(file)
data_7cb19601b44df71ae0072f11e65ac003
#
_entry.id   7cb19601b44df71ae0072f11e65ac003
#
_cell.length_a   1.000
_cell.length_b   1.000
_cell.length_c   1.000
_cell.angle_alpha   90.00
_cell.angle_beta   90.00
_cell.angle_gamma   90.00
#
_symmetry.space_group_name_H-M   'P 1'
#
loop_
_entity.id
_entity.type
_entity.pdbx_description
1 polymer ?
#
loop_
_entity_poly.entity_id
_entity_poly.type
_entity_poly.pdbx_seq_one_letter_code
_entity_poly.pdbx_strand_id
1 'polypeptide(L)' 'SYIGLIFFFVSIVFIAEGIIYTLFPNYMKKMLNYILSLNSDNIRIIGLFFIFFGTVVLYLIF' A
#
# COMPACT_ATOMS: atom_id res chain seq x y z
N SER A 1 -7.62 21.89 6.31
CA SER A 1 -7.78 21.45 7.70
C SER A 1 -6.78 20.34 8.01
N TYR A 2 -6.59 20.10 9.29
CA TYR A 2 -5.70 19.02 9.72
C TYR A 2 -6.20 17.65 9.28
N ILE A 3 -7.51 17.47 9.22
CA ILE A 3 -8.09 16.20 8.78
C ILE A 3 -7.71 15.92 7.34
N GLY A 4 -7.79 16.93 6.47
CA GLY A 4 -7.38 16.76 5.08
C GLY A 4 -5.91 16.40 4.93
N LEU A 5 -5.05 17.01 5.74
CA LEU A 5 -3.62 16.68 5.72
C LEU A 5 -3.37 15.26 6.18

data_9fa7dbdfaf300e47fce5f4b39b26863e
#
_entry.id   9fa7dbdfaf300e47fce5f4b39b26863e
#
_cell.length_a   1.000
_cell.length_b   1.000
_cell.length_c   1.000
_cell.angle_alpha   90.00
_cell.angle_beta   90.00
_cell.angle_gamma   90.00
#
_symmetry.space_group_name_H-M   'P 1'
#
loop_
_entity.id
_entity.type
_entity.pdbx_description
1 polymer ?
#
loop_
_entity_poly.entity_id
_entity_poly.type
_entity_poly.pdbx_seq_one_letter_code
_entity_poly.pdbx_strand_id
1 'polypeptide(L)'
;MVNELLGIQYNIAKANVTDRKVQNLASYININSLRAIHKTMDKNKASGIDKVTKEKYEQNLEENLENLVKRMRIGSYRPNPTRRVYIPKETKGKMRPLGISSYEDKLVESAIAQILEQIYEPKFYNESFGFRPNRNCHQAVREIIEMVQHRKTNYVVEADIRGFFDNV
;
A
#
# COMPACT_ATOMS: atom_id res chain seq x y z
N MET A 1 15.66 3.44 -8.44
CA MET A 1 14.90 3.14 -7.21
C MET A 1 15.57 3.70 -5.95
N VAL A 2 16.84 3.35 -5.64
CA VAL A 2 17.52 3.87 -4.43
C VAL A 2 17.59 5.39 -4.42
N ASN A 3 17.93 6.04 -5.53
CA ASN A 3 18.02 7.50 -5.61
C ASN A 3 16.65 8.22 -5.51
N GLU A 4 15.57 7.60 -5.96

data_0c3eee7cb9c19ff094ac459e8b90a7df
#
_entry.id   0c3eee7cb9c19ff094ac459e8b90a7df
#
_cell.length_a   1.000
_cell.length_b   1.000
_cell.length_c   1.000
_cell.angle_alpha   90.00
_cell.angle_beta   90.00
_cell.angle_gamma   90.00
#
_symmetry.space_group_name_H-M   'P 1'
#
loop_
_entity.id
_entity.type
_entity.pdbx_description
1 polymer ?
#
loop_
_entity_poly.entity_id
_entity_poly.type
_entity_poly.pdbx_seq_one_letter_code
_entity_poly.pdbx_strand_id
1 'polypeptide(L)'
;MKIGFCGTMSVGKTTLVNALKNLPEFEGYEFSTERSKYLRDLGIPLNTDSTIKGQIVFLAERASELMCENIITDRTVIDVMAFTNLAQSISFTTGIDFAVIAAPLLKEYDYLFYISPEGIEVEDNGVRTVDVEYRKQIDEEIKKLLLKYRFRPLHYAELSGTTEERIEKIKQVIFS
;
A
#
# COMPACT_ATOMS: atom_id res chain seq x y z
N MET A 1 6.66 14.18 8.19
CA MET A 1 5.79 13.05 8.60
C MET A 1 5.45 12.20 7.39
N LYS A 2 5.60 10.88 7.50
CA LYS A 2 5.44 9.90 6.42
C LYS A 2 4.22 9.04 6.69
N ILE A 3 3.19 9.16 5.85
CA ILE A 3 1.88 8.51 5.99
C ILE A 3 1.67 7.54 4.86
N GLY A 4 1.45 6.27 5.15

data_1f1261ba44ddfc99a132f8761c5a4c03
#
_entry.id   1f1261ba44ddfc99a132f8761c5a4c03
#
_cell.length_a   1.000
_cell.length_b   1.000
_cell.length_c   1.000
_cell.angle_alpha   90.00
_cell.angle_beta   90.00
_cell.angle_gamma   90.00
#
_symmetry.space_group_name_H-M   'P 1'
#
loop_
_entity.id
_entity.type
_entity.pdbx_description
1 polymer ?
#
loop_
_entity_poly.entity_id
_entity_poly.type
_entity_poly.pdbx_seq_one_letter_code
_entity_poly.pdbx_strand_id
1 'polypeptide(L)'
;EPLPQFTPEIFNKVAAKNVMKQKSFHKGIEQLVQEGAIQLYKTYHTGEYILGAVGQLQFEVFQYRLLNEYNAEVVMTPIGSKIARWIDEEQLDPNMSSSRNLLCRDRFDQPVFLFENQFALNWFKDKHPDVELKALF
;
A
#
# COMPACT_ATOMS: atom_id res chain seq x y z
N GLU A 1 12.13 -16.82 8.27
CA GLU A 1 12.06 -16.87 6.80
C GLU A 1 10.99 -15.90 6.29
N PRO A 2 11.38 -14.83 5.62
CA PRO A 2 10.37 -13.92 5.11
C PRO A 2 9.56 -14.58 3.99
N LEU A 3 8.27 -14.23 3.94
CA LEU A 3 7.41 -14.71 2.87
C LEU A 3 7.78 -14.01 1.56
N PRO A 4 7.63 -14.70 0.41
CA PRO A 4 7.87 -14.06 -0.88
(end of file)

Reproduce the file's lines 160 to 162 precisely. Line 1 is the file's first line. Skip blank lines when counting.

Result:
CA LEU A 3 7.41 -14.71 2.87
C LEU A 3 7.78 -14.01 1.56
N PRO A 4 7.63 -14.70 0.41